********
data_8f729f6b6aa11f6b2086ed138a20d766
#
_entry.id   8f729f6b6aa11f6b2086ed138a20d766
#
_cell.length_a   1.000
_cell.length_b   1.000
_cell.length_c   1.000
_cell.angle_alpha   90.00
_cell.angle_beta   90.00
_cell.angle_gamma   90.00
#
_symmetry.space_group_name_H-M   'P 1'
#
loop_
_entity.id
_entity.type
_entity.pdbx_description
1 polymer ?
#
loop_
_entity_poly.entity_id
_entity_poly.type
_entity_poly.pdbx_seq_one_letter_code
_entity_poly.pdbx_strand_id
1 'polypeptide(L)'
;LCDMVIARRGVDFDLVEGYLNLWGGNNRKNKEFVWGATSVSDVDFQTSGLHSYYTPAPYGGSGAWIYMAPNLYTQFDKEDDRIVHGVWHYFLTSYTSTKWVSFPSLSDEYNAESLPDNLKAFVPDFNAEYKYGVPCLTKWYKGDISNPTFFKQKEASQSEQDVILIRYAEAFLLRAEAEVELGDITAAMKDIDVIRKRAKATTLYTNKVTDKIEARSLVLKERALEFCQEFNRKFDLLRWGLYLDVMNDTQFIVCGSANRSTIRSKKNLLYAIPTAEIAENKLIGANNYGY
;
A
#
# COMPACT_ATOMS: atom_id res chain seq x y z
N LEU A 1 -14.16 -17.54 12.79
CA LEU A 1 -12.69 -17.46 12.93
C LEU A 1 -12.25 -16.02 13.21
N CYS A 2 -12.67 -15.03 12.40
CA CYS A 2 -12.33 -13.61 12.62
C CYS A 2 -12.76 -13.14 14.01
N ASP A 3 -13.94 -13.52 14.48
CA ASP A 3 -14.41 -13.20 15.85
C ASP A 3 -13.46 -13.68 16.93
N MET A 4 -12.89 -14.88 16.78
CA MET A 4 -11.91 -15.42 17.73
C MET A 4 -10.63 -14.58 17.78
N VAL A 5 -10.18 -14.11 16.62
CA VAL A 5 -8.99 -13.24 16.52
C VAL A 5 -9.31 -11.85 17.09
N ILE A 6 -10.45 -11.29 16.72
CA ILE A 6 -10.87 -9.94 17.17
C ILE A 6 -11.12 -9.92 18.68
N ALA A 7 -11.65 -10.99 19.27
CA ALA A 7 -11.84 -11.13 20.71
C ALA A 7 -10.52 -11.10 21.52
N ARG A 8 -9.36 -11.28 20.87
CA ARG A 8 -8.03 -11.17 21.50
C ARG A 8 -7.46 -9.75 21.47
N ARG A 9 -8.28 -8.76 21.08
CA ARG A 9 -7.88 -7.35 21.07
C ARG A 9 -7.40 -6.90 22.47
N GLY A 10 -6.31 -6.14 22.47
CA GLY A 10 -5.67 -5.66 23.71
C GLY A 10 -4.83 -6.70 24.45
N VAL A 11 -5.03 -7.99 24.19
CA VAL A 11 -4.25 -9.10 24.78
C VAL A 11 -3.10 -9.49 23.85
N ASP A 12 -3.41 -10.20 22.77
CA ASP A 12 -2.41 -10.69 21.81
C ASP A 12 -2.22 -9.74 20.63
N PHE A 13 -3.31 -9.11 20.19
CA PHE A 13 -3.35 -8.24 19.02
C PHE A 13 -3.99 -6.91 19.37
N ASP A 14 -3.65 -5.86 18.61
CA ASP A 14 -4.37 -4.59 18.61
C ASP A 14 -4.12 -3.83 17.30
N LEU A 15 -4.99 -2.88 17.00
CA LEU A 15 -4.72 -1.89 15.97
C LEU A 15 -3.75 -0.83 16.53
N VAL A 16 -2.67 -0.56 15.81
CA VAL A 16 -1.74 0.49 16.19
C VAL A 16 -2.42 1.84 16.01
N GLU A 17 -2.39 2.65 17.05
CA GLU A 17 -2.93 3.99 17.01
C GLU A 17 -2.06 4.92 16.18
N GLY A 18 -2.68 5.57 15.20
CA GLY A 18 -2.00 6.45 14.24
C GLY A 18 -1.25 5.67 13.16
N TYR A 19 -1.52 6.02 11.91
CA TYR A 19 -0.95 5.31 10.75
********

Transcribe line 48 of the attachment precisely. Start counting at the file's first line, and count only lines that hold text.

C ILE A 6 -11.12 -9.92 18.68